Referring to FIG. 1, the exhaust system 40 for a motor vehicle engine 13 includes the common exhaust conduit 14 coupled to exhaust pipes 15 and 16 communicating with the exhaust manifolds 50 and 52, respectively. The common exhaust conduit 14 refers generally to the path communicating with the exhaust pipes 15 and 16 regardless of the individual components forming the passageway through which the exhaust gases pass. For example, the catalytic converter 54 and the muffler accessory 56 form part of the conduit 14, while the transducer assembly 20 includes an active noise cancellation transducer housing 58 connected for fluid communication with the conduit 14. However, the housing 58, constructed with a cylindrical wall 59 enclosed by end walls 61 and 63 in the preferred embodiment, could also be constructed to support or form part of the conduit 14. Furthermore, the catalytic converter 54 and the passive muffler accessory 56 may be of conventional construction for such items and need not be limited to a particular conventional construction. For example, simple noise damping insulation can be carried in a closed container, for example, to reduce vibrations in susceptible portions of the conduit 14. In addition, combining the passive muffler accessory 56 with an active noise cancellation system can more effectively reduce the high frequency components of the noise signal.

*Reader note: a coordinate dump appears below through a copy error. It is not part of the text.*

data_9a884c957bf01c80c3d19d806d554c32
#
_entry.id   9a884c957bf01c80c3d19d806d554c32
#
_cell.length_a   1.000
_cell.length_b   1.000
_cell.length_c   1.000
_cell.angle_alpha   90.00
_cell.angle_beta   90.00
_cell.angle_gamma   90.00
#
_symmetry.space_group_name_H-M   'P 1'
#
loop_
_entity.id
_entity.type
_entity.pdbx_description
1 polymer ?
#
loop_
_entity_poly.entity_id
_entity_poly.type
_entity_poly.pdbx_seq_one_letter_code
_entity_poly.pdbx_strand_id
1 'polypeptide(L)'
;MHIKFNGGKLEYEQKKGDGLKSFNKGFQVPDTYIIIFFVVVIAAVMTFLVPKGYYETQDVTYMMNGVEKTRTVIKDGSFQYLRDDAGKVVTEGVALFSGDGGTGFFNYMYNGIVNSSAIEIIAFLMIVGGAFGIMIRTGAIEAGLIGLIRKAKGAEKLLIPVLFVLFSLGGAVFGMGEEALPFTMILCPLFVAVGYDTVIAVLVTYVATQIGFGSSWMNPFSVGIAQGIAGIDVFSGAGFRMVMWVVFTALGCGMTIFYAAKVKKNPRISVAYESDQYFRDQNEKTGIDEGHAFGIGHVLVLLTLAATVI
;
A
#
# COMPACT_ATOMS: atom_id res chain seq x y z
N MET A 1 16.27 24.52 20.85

In addition, the exhaust system 40 includes an active noise cancellation system 10 with a controller 60 cooperating with a sensor 12 and feedback sensor 24 as well as the tandem transducer arrangement 20 carried by the transducer housing 58. The electronic control 60 includes a digital signal processing (DSP) controller 70 generating a signal responsive to the sensor signal representative of detected noise in order to generate an out of phase cancellation signal. In addition, the controller 70 includes an amplifier circuit 72 that provides sufficient amplitude to the drive signal for the transducers in the tandem transducer arrangement 20 to match the amplitude of pressure pulses passing the locations at which the transducer arrangement 20 communicates with the conduit 14.